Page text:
And then I think what I liked most about Jerry, when I was deciding on what school I wanted to go to, was I felt like he got me the most excited about running at a high level.Â Just talking about him about the recruiting process, I felt like he made me more excited and wanting to do better than any coach I talked to.
Q.Â Is it his passion or training?
EVAN JAGER:Â His focus.
Q.Â So last time I saw you was at the Armory, you guys had the 5K there, and since then you were at World.Â Tell me about these last eight, nine, months for you and what it's been like for you personally.
CHRIS DERRICK:Â The first with the New York 5K through the world track season, it was all going really well, accomplished all my goals, had a little hiccup over the summer with just a little bit of injury.Â Worlds didn't go great.
Q.Â So the injury was post‑USAs?
CHRIS DERRICK:Â Yeah, just an Achilles.Â I was able to come back.Â I thought I did pretty well in Brussels.Â It's not quite what I‑‑ I think training‑wise, pulled a little closer to Evan in that race.Â It was still good to get a PR at the end of the year and feel like I kind of had not wasted running.
So, yeah, it was a good year in that I kind of‑‑ like I set myself up to continue to compete at the top, to place myself at the top U.S. level, but it's still a lot on the table to be better training‑wise.
Q.Â Can you talk about USAs, the 10k, hot night.Â People felt there was one spot up for grabs, and you got it.Â Talk about what that race was like.
CHRIS DERRICK:Â That was my anxiety.Â So much building up to making the team weeks in advance.Â Obviously, we were‑‑ it was good, I think.Â I put myself in second.Â It was good because I didn't have to look anywhere, at anybody else.Â So I just ran real easy for a while.Â Dathan made a big move.Â It was definitely tough running, and I kind of looked around up on the big screen, and I saw I had the lead all of a sudden.Â That was the first time I knew I wasn't in a group.
I thought just this once I would be happy to make the team.Â So it was definitely‑‑ it was a really‑‑ it was basically a big relief to make the team.Â A lot of tension building up, especially with how slow it went for so long.Â It's always an abrupt transition when you go from real slow like that to picking it up, and you don't feel really good.Â You would expect to feel really fresh, but it just feels arduous.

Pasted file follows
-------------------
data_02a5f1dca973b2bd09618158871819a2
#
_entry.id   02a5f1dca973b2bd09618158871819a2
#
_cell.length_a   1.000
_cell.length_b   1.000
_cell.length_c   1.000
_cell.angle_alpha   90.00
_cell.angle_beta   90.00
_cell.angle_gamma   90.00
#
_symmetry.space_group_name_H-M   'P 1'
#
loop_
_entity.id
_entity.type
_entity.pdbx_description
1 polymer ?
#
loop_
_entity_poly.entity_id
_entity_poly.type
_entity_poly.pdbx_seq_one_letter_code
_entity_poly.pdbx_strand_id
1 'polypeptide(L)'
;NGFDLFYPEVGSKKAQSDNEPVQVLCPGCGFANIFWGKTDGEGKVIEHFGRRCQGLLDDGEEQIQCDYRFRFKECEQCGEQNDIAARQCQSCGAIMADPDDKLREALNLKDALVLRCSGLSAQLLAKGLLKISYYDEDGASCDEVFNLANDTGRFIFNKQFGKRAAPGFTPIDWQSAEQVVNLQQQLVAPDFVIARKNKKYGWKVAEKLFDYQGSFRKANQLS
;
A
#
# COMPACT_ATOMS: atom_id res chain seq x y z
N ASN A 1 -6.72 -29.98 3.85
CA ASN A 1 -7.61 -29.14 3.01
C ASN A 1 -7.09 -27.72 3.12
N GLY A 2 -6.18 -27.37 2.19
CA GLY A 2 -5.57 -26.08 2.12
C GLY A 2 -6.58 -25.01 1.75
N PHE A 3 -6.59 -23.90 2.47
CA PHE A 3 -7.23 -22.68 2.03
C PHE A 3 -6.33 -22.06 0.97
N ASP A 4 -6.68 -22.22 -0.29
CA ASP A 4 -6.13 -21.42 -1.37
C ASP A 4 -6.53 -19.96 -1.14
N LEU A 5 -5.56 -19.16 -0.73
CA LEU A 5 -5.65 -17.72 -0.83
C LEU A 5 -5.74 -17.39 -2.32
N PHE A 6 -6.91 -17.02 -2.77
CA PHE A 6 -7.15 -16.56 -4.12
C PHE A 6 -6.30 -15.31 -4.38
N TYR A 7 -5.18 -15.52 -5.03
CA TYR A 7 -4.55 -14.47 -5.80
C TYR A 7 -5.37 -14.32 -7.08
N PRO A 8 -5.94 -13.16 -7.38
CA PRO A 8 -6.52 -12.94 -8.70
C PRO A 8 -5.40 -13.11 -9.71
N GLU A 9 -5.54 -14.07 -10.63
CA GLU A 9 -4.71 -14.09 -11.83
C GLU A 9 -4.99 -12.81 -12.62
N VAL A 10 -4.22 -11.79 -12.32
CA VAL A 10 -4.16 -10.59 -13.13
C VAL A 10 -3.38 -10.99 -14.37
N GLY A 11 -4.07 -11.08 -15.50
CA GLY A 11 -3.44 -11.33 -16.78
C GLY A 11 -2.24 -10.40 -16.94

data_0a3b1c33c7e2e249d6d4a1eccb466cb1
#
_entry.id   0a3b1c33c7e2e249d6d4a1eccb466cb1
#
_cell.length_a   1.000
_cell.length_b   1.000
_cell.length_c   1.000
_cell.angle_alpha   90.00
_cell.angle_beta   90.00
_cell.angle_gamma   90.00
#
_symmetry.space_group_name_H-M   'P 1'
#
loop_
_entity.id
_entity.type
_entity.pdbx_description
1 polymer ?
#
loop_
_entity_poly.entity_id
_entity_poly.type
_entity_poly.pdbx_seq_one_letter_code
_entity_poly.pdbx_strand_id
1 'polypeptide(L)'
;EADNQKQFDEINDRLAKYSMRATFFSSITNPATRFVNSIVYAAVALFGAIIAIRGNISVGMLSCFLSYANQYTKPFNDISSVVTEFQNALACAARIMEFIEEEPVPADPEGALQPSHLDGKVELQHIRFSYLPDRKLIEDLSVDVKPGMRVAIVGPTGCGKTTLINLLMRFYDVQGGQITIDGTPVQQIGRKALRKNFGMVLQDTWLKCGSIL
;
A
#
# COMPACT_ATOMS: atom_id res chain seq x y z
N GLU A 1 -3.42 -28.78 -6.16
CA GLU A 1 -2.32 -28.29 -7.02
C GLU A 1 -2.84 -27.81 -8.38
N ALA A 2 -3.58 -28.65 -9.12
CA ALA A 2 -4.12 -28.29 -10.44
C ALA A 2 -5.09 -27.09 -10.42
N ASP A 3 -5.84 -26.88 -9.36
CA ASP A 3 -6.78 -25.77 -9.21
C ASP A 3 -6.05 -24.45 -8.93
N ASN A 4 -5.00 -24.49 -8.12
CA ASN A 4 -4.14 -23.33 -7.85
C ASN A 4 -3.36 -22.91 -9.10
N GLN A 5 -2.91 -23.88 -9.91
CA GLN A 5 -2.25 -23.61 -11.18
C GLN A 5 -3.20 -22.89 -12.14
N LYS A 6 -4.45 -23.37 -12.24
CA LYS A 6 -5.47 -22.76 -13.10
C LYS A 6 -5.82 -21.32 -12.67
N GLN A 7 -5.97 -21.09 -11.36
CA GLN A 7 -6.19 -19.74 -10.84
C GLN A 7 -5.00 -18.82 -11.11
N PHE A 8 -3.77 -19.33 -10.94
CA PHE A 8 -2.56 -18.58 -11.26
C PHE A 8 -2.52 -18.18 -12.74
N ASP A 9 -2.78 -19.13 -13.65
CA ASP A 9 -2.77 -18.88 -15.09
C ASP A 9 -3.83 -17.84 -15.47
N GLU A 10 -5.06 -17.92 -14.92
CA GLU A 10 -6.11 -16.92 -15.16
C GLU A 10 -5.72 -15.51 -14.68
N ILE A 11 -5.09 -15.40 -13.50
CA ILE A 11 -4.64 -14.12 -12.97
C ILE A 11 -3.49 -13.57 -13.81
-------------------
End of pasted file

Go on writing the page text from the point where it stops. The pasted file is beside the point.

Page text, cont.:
Q.Â Did you work on that at all during training, that transition?
CHRIS DERRICK:Â We didn't do that much.Â We worked on the constituent parts, like strength and faster stuff.Â I guess maybe earlier in the year we did some tempos.Â But that's something that it's more just a mental thing.Â You just have to remind yourself that your body is capable of‑‑ maybe capable of running this pace and you need to get into a rhythm and establish that, and you're going to be fine.
Q.Â One, two, three in that race was two different groups, but you're in the same city.Â Do you feel like you're running for your group?Â You're all running for the U.S., but how does it feel in terms of that?
CHRIS DERRICK:Â I definitely think there's a bit of a rivalry.Â I feel like there is a desire to represent your trainer well.Â Someone that's externally good, people have very short memories, and it's kind of like they want to anoint who's the better coach or whatever, and there's pride associated with that.
But I definitely think there's a desire to represent your group and your friends.Â And they've got like three guys that went to the University of Oregon, and I hate the University of Oregon.Â That was our main rival in college.Â There's definitely, I think, a bit of a rivalry there.Â I don't think there's any need to downplay that.
Q.Â Speaking of your Stanford background, talk here about Ryan Hall and his injury issues at Stanford.Â I'm not sure if you guys were close at all or talk ever.Â Do you have any thoughts on like his issues and the kind of perception‑‑ it's very hard on him because he's so well‑known, but he hasn't really run well for like two years.
CHRIS DERRICK:Â I don't know Ryan that well, but when I talk to him, he's a really nice guy.Â I hope that even people who are disappointed in his running can recognize that he's a really great guy.
I think that it's just getting more and more competitive, especially in 26.2.Â Where you can get through stuff on the track, you can't get through it in a marathon.Â I think he's going through a rough stretch, and he will‑‑ especially in distance running where there hasn't been that many people who have really shown the potential to contend for medals in the top places or something, people latch on to those who do show that and want to take ownership of it.
FastScripts Transcript by ASAP Sports